Having completed with the grace of God twenty-five years of patriarchal ministry, it is not necessary to describe our love for the Ukrainian people. We recall with great emotions our visit to Ukraine in 2008 and the most generous and magnificent hospitality we received in Kiev remains forever in our mind and in our heart. Throughout the years of our patriarchal ministry, there has been constant contact between the Ecumenical Patriarchate and the Ukrainian people, and this is not surprising, since the spiritual relations that unite the Mother Church with Ukraine could never disappear. The Ukrainian people received the baptism into the Christian faith from Constantinople at the time of the Holy Great Prince Vladimir of Kiev, and, therefore, the Church of Constantinople remains forever the Mother Church of the Ukrainian people. As a loving mother, the Mother Church can never forget her spiritual children, especially at moments of trial and difficulties.

We are close to you, especially during trying times; we accompany you with our prayers and blessings. We send our blessing, love and concern for each and every Ukrainian, without any exception. We pray for the unity of the Ukrainian people. We pray for peace in Ukraine. Our hope is that fratricidal war would cease. The history of Ukraine should teach the Ukrainian people today, in order not to repeat the mistakes of the past. A son of the holy Grand Prince Vladimir, Yaroslav the Wise, promoted the spread of Christianity in the Kievan state by founding churches and monasteries and issuing a law code called the Russkaya Pravda—inspired by Christian principles—which excluded, for example, capital punishment. In his testament, Yaroslav sought to prevent a power struggle among his five sons by dividing his empire among them. Apprehending the danger that could ensue from divisions between brothers, he exhorted them to live in peace with each other. Unfortunately, the advice of the wise father was not followed, and divisions resulted, which weakened the Kievan state.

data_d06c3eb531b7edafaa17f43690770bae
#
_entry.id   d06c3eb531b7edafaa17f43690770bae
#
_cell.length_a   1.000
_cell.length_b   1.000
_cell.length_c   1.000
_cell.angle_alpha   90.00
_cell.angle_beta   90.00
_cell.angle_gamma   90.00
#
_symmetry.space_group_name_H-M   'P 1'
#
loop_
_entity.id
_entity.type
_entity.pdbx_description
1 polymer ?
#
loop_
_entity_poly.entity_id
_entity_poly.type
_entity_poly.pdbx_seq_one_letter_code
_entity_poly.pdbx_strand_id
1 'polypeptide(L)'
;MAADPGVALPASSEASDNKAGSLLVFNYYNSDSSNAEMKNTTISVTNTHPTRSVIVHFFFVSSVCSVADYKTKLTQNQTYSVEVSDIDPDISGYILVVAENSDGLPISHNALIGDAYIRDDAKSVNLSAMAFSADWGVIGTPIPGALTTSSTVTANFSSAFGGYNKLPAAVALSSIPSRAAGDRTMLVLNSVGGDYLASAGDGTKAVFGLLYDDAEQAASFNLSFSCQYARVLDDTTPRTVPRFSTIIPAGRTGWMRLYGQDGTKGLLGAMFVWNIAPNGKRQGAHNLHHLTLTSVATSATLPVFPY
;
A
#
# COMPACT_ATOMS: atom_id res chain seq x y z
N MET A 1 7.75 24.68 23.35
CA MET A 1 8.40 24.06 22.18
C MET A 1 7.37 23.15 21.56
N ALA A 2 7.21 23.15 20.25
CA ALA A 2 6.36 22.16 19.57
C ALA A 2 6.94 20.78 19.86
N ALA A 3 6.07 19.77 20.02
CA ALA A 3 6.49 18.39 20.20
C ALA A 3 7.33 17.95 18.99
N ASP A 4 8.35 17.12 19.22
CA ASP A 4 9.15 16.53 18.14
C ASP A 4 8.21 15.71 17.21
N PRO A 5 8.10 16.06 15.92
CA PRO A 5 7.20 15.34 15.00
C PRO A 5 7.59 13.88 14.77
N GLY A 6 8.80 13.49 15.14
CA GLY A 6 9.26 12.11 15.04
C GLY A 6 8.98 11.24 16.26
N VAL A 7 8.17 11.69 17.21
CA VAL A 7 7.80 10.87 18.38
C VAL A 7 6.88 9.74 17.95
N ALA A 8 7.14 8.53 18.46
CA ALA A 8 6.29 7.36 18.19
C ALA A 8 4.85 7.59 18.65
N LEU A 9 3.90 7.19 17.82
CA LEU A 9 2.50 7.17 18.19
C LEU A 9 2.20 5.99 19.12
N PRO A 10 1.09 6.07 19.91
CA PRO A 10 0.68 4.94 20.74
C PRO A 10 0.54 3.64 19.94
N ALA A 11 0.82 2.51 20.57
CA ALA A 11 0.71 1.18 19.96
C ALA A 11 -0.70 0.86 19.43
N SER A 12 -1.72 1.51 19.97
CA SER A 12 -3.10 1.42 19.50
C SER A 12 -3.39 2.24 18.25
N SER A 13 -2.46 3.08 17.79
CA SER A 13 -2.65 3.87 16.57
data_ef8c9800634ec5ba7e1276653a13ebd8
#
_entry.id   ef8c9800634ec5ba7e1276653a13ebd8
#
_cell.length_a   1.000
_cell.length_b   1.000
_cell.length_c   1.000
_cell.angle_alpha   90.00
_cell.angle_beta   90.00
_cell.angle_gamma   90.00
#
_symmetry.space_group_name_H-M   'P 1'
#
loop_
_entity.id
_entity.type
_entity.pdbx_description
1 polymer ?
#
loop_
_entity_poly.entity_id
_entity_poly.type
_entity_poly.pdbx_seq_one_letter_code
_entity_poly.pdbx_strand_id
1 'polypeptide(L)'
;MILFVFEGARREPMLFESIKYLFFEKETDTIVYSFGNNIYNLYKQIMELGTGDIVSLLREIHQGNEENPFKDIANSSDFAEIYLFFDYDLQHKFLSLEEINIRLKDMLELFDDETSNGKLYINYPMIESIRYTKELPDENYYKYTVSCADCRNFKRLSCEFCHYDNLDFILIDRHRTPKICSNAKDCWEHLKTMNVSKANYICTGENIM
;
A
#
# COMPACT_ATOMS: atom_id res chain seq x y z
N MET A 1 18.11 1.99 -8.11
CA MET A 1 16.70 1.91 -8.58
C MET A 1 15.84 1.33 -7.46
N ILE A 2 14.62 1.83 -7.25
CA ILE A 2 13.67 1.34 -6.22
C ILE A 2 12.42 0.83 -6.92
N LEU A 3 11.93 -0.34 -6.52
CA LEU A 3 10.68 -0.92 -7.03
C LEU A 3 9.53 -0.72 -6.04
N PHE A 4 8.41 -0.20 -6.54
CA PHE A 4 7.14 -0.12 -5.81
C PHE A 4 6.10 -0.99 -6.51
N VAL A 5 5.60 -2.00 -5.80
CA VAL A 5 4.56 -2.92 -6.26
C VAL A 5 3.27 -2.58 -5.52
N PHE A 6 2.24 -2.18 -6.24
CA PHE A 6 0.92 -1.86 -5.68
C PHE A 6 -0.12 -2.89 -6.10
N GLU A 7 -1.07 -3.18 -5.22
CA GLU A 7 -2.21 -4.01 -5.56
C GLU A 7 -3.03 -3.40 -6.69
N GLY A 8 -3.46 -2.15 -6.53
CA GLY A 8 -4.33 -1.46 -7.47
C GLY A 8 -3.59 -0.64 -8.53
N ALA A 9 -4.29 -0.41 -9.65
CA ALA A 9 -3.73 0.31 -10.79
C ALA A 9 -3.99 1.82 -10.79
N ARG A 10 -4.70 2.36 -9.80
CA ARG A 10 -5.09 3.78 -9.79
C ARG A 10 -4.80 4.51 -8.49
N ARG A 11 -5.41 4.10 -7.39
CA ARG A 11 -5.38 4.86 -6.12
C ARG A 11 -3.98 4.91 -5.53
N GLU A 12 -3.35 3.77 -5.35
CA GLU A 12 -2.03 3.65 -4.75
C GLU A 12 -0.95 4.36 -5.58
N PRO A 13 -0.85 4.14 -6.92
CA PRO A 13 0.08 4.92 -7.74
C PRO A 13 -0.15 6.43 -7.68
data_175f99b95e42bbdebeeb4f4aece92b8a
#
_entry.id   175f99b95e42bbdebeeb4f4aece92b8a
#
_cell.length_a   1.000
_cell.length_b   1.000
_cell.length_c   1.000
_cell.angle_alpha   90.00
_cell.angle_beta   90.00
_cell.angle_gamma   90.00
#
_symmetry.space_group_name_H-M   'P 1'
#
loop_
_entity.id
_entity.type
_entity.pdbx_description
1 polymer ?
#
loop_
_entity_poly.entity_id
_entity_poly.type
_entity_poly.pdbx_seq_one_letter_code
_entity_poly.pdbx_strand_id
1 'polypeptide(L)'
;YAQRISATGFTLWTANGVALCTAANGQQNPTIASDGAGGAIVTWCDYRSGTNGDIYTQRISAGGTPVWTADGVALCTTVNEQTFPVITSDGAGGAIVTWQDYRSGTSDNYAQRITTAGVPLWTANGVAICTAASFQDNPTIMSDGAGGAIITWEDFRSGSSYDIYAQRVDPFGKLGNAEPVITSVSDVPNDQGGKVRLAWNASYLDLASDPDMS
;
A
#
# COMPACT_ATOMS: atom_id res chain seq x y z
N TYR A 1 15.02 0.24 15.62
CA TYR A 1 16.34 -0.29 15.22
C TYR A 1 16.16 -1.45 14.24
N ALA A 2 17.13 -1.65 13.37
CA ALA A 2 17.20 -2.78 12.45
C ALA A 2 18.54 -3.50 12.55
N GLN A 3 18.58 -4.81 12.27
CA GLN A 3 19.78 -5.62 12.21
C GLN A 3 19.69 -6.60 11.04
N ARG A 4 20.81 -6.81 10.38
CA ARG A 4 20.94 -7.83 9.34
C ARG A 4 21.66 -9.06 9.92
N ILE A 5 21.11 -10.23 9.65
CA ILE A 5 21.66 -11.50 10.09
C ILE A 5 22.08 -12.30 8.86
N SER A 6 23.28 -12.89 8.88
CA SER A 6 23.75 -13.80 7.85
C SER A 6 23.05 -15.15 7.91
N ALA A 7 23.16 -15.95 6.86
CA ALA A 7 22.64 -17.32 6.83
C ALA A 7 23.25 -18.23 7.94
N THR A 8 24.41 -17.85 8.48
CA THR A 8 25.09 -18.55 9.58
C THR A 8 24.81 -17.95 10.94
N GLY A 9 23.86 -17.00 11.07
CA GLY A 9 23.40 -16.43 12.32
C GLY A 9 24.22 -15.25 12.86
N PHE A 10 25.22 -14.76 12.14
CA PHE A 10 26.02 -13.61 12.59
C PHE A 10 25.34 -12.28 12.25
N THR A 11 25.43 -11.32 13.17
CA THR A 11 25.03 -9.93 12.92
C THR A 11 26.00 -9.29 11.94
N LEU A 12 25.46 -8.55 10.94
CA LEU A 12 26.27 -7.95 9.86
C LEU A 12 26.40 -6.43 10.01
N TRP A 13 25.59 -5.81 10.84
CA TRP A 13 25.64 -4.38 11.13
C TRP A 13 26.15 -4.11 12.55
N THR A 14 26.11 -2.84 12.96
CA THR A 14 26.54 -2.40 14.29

The story of Saint Vladimir and his son Yaroslav should edify the Ukrainian people today. Their conversion to Christianity may have been for mainly political reasons, but, at its root, adoption of a state religion was intended to create the conditions of peace and stability so that culture and spiritual development could flourish. The same is true today. Unity and peace are highly desired and essential for the people and the Church of Ukraine. This spirit of unity is at once a fragile treasure as well as a gift from above, which has been entrusted to us by the Trinitarian God for our safekeeping and delight. It is this same spirit of unity that we fervently pray and hope for in order that it might also prevail in Ukraine.

For this reason, we make our own the words of the Holy Apostle Paul to the divided Church in Corinth: “Now I plead with you, brethren, by the name of our Lord Jesus Christ, that you all speak the same thing, and that there be no divisions among you, but that you be perfectly joined together in the same mind and in the same judgment” (1 Cor. 1:10). May God bless all of you!